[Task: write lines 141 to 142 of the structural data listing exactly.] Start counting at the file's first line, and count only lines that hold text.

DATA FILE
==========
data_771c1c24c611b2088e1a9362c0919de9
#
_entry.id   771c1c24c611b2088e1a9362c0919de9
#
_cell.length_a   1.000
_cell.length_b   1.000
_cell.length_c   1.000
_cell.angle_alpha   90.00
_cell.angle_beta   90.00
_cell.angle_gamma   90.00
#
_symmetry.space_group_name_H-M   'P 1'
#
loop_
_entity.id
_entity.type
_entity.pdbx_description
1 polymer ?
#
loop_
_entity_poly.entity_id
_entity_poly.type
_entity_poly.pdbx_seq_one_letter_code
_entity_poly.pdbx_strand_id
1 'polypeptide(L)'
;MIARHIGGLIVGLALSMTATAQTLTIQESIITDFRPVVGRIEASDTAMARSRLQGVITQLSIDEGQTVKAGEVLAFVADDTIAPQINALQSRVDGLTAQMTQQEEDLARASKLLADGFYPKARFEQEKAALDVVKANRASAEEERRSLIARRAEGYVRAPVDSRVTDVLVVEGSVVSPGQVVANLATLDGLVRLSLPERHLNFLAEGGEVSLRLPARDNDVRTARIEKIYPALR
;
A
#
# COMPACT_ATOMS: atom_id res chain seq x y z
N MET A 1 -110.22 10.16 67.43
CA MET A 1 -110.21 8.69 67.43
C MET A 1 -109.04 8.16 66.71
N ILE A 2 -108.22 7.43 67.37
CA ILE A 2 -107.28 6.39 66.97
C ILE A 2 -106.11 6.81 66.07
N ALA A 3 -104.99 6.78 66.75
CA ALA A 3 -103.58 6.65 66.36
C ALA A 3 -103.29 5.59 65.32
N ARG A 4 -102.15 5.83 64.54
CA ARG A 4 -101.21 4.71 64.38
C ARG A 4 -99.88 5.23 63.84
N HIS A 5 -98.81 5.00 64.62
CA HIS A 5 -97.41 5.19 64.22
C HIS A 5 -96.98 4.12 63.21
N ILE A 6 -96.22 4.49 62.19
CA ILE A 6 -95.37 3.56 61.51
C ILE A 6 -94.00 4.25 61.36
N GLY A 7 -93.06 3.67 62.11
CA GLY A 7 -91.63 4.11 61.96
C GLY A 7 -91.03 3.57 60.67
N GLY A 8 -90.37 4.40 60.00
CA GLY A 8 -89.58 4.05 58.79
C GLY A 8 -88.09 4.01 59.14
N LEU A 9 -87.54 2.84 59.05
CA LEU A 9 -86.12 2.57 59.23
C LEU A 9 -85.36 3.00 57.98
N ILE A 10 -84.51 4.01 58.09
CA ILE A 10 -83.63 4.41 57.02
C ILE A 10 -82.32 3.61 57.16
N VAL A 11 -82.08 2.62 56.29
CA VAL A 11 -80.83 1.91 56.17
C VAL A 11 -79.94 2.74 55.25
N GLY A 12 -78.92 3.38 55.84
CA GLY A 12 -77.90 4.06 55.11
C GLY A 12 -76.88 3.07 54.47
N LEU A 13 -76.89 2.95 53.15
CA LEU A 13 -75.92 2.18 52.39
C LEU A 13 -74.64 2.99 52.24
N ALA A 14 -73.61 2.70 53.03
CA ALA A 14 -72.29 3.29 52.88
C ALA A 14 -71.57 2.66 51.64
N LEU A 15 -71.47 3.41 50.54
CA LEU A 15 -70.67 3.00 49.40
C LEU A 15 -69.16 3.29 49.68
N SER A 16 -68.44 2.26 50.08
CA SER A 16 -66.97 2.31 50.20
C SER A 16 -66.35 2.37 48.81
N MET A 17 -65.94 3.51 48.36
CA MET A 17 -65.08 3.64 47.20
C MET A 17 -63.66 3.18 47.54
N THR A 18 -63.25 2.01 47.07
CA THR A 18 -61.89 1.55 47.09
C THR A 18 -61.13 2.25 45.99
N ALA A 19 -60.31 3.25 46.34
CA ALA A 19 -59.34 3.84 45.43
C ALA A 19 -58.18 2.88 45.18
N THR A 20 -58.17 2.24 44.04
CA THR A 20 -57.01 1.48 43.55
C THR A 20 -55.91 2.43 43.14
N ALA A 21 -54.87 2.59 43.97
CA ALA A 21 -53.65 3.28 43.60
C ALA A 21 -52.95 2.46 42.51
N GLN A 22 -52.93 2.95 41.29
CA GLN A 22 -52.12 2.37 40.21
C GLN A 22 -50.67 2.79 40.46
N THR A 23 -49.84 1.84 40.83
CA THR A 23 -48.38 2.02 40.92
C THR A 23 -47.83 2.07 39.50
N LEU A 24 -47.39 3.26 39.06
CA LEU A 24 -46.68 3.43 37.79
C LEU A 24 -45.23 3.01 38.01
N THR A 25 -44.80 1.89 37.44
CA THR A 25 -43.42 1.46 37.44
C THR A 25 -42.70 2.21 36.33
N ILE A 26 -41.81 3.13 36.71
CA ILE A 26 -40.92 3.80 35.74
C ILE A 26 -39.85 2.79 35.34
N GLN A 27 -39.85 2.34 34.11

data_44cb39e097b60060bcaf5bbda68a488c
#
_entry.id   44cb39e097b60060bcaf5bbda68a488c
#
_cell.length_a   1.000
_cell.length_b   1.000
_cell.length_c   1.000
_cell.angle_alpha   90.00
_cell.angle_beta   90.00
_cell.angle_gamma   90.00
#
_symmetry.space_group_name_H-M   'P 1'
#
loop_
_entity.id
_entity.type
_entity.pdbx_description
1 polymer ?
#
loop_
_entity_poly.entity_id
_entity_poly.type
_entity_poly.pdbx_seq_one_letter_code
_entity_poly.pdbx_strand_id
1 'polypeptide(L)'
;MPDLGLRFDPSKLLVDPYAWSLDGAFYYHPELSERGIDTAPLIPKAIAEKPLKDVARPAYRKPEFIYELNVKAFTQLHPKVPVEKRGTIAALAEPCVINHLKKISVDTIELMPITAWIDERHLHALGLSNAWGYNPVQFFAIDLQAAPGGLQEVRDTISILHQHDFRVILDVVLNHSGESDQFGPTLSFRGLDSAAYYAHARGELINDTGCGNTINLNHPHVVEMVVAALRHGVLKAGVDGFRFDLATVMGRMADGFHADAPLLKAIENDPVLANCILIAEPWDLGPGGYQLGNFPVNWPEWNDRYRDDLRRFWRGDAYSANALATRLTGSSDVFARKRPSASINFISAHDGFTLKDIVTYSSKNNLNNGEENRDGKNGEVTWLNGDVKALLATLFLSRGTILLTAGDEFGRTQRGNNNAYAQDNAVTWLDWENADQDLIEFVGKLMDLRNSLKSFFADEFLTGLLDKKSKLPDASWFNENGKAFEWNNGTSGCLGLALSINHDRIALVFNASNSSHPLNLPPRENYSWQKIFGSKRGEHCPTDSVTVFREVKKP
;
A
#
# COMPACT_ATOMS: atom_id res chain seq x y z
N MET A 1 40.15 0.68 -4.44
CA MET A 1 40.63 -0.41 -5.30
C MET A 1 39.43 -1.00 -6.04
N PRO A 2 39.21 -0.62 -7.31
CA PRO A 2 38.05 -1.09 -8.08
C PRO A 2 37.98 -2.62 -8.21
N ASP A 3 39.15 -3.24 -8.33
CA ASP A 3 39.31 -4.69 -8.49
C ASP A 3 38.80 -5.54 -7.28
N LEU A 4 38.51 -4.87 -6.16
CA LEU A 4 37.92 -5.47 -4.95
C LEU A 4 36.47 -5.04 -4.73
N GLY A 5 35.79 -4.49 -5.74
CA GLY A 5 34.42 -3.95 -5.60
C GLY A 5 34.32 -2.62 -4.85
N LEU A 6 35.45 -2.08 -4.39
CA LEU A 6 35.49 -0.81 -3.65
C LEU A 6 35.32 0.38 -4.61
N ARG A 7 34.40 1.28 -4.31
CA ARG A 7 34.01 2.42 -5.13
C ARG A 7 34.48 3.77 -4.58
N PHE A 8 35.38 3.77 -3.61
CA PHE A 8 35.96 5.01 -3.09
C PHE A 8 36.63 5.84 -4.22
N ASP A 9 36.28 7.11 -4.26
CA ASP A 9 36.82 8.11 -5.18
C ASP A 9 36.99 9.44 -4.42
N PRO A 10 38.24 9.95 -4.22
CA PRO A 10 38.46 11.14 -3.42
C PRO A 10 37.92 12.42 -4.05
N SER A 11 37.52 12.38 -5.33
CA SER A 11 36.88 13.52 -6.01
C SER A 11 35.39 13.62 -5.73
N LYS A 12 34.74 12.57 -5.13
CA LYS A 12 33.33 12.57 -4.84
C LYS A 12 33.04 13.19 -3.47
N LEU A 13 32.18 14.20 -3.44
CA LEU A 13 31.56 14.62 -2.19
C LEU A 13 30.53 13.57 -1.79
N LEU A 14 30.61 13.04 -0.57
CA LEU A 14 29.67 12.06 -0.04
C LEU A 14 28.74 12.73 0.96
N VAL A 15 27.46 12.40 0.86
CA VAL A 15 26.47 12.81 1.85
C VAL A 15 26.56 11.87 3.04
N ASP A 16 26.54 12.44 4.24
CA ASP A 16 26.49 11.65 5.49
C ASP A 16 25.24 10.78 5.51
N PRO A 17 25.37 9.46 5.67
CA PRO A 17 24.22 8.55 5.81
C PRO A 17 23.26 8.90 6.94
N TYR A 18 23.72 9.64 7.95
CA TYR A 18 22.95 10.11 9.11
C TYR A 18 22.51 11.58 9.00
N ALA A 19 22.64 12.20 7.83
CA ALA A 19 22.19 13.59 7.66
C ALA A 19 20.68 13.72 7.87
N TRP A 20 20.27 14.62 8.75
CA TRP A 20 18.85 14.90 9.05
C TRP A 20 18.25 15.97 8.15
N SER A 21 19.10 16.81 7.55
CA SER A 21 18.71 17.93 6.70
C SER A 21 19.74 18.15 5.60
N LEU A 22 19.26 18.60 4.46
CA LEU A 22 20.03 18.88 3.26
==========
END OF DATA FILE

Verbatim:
CA MET A 1 40.63 -0.41 -5.30
C MET A 1 39.43 -1.00 -6.04